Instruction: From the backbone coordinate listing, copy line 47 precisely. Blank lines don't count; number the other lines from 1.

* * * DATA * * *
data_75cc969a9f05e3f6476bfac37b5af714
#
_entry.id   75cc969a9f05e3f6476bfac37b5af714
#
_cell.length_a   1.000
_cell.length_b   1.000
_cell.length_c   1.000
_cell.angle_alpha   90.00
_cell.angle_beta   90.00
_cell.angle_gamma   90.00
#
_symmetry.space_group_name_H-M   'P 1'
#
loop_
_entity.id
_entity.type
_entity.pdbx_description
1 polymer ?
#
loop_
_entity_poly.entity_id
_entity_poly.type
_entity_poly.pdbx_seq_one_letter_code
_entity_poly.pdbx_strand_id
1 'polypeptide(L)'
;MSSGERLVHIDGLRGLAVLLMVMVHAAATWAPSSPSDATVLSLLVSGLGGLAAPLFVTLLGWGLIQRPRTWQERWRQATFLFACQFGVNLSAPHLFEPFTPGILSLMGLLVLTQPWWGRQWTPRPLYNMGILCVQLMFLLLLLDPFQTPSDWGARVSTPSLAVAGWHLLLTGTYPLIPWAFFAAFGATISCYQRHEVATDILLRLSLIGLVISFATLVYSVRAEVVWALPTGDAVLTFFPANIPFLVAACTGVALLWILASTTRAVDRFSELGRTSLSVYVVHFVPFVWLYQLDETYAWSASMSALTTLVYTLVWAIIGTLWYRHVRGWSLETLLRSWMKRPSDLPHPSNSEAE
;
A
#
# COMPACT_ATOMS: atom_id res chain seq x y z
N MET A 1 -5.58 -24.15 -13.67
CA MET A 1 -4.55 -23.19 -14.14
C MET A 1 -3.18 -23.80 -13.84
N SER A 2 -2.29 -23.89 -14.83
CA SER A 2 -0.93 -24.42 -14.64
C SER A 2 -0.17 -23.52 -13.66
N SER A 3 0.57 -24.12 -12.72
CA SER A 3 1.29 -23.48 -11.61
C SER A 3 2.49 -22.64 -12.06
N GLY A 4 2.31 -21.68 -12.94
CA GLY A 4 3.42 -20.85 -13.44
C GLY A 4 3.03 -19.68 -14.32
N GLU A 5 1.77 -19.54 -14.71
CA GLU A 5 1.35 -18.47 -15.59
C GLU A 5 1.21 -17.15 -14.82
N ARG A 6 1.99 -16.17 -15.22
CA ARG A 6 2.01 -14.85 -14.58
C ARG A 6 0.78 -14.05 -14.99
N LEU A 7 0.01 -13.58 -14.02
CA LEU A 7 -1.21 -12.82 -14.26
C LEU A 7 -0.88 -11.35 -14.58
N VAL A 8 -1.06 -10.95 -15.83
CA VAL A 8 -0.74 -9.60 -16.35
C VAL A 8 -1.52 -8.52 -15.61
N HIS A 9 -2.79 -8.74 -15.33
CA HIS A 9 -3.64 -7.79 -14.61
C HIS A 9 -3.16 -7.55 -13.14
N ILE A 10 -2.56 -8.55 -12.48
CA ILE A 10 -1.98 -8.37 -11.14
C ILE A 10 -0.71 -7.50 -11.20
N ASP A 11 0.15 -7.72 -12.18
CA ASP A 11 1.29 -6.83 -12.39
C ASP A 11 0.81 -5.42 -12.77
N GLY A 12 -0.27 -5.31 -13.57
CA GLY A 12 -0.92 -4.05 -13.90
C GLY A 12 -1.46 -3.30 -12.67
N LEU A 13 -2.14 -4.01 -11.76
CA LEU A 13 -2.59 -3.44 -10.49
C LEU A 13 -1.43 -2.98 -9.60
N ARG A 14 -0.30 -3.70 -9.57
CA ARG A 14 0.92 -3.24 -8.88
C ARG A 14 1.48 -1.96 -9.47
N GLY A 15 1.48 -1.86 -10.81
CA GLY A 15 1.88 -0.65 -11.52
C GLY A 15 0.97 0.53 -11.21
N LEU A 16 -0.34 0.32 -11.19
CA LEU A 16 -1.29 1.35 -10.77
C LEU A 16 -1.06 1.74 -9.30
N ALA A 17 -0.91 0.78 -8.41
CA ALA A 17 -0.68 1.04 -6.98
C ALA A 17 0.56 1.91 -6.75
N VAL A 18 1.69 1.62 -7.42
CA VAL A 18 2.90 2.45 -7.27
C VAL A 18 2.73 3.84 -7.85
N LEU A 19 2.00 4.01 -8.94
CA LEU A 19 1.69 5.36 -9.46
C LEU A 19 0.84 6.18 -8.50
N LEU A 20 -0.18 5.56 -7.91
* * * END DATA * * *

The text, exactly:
CA ARG A 6 2.01 -14.85 -14.58